I would advise my younger self to stay focused and to look at the end goal. I would say that there are many things that can be distracting but that in the end graduating with a degree is much more important. I would tell myself that there are many organizations willing to assist in helping pay for expensive college tuition and to not be discouraged when applying for colleges. I would tell my younger self that being an adult is no piece of cake and that having a well paying job is worth every late night studying.
It would be a dream to go back and talk to my younger self. I’ve grown a lot in the last year and there are so many things I could say. If only I had the car form Back to the Future or the TARDIS from Doctor Who; I would take my journals full of advice and experiences back to my younger self. I would try and make it so that I could avoid certain situations and make the best out of my last years of high school.
I would tell myself that guys are not the world. I would say that I need to focus on my dreams and not allow a guy to control what I think and ruin my social life. I would also remind myself that I have a unique high school experience and that I need to make the best of it. I would tell myself to get involved, make friends, and spend as much time as I need simply having fun. Eventually, the real work has to begin. I would also give myself my journals. That way my past self could get immediate advice from me.
If I could go back in time to the year 2000, I would definitely tell myself to develop better study habits and be more assertive. I would also tell myself not to waste fifteen thousand dollars on computer school that would ultimately be useless. I would tell myself to cut to the chase and begin my career in human services and start to help troubled youths, because that is what I am destined to do. On the other hand, I would tell myself to not change a thing because all the poor choices and wasted career attempts made me who I am today.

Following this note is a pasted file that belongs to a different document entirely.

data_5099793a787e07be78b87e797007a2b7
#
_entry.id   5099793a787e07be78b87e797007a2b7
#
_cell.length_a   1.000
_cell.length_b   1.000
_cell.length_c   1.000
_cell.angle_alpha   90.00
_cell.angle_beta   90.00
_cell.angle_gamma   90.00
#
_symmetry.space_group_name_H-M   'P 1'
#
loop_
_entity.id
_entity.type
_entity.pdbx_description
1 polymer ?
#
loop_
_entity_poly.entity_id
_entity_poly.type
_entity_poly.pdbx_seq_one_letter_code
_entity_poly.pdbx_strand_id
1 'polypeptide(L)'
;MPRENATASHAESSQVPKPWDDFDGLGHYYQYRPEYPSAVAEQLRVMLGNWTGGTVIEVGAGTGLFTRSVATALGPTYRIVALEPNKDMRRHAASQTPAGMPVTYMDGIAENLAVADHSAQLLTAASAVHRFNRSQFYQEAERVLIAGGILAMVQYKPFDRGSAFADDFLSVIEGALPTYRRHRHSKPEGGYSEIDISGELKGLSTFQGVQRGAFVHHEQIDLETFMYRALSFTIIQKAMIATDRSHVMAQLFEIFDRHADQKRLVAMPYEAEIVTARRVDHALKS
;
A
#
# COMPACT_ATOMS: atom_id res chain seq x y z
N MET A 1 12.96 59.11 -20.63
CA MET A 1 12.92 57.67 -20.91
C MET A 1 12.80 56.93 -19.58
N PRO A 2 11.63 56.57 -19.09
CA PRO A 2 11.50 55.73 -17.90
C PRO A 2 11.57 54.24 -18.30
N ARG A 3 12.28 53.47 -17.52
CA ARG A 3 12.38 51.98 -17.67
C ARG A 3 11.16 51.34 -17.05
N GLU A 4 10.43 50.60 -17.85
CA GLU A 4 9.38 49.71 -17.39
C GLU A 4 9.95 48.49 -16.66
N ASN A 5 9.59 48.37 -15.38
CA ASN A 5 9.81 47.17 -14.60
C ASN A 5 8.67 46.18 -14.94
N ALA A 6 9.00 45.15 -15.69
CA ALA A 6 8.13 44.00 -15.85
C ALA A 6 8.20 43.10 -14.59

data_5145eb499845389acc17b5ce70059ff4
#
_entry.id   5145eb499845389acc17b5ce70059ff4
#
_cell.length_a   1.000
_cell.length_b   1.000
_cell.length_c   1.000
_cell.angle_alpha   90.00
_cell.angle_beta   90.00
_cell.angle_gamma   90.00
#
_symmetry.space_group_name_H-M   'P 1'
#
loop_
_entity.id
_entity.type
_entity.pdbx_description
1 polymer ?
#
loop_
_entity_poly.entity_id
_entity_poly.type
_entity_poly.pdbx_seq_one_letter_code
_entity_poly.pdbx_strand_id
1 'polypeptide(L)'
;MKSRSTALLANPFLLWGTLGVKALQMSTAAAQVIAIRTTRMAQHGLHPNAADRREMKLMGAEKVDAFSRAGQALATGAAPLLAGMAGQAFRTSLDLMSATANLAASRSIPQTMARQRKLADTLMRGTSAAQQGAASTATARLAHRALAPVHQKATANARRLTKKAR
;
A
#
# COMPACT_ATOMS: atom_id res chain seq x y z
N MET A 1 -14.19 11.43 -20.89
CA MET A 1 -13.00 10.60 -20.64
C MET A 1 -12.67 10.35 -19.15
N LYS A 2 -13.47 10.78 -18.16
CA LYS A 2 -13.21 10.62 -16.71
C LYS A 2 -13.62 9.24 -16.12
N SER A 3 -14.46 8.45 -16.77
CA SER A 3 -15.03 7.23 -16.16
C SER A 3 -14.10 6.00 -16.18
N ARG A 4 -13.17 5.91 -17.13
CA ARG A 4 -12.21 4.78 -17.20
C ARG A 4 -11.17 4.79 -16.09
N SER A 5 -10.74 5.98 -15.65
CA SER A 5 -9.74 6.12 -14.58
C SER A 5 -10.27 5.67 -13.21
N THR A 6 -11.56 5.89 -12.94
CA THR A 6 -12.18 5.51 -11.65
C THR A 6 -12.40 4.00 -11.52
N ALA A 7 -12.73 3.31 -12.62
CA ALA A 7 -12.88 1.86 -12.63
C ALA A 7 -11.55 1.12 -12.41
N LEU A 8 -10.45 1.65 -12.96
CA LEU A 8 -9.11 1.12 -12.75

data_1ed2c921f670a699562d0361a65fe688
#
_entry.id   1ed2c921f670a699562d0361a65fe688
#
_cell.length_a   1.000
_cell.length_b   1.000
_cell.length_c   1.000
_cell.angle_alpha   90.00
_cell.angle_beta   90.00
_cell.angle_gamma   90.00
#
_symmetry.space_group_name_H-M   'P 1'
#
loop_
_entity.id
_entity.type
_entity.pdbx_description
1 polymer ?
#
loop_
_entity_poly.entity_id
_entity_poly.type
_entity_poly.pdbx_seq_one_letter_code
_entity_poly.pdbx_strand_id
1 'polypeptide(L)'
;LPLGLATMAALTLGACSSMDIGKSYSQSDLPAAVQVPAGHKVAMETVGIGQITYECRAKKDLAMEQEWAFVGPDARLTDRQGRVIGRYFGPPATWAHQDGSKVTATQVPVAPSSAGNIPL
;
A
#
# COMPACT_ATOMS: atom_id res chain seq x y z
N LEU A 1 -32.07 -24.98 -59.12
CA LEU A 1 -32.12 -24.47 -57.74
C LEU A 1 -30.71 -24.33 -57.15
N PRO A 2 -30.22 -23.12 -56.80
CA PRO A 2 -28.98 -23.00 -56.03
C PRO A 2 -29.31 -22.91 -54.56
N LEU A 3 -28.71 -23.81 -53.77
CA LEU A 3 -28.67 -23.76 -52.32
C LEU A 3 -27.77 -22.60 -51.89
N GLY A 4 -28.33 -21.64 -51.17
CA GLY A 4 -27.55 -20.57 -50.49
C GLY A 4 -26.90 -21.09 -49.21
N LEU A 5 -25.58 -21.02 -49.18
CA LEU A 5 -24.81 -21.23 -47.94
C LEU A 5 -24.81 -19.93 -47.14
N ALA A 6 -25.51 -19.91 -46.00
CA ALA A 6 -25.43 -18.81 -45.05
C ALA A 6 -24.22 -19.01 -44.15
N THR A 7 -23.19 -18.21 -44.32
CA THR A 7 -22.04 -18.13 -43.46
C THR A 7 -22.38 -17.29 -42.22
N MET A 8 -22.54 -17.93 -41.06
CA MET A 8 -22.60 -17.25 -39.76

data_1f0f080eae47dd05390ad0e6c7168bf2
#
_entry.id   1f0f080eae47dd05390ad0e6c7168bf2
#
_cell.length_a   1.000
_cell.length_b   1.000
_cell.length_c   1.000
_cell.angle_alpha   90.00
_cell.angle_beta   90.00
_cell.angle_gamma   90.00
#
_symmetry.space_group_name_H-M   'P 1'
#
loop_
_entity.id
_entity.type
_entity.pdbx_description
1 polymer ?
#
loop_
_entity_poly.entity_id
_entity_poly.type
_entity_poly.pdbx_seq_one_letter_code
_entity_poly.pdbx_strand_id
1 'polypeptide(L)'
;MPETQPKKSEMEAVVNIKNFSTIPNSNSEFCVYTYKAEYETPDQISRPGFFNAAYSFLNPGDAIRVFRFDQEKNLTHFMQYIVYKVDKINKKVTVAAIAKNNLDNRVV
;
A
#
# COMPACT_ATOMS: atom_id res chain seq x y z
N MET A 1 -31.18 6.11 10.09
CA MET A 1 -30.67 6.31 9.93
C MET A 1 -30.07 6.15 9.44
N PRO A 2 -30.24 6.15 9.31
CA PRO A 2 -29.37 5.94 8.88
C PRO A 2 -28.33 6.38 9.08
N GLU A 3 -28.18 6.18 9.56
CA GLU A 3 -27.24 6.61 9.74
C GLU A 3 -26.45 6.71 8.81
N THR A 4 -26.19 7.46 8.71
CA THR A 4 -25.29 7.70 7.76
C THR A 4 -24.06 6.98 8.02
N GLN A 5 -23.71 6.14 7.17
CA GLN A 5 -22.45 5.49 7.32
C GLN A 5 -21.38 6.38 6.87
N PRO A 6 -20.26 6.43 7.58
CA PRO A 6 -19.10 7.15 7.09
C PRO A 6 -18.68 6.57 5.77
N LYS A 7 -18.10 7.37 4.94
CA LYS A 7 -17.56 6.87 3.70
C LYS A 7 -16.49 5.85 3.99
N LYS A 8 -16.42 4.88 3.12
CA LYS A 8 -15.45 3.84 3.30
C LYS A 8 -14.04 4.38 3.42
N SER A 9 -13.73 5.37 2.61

If I knew what I know now, I would go back to my first day as a high school senior. I would tell myself to not worry about the price of college. I would tell myself, "Don't just go to a community college because you have no money". I would tell myself to be assertive, and determined. I would say, "Do your best and apply to West Chester University, the school of your dreams". "There is no difference in the transition from a high school senior to a community college freshman. You only get that college freshman feeling once. And I felt like I was just going back to 13th grade. Strive and dream, you can achieve anything." Now that I know what I know now, I'd go back and re-do is all over again. I wouldn't let money hold me back from my dream.
This is not the first time I've thought about this. My senior year of high school consisted of me doing a whole lot of nothing. I would give anything to go back to even my junior year and talk to myself. I would tell myself to stop slacking off and get really good grades. I have a 4.0 GPA my first year at college, and I always knew I was capable of getting good grades..it was just my attitude. I would make sure I changed my high school career around by getting all A's and B's, guarunteeing a scholarship to a bigger college.
Go to community college first, and figure out exactly what you want to do and where you want to go before going out and making any rash decisions. Consider all of your options and don't let anyone tell you that you can't go somewhere you want to go or do something that you want to do. Work extremely hard and don't let anything stand in the way of your goals. If money becomes an issue, there are always options out there such as scholarships or financial aid. Don't ever give up until you've achieved your goals.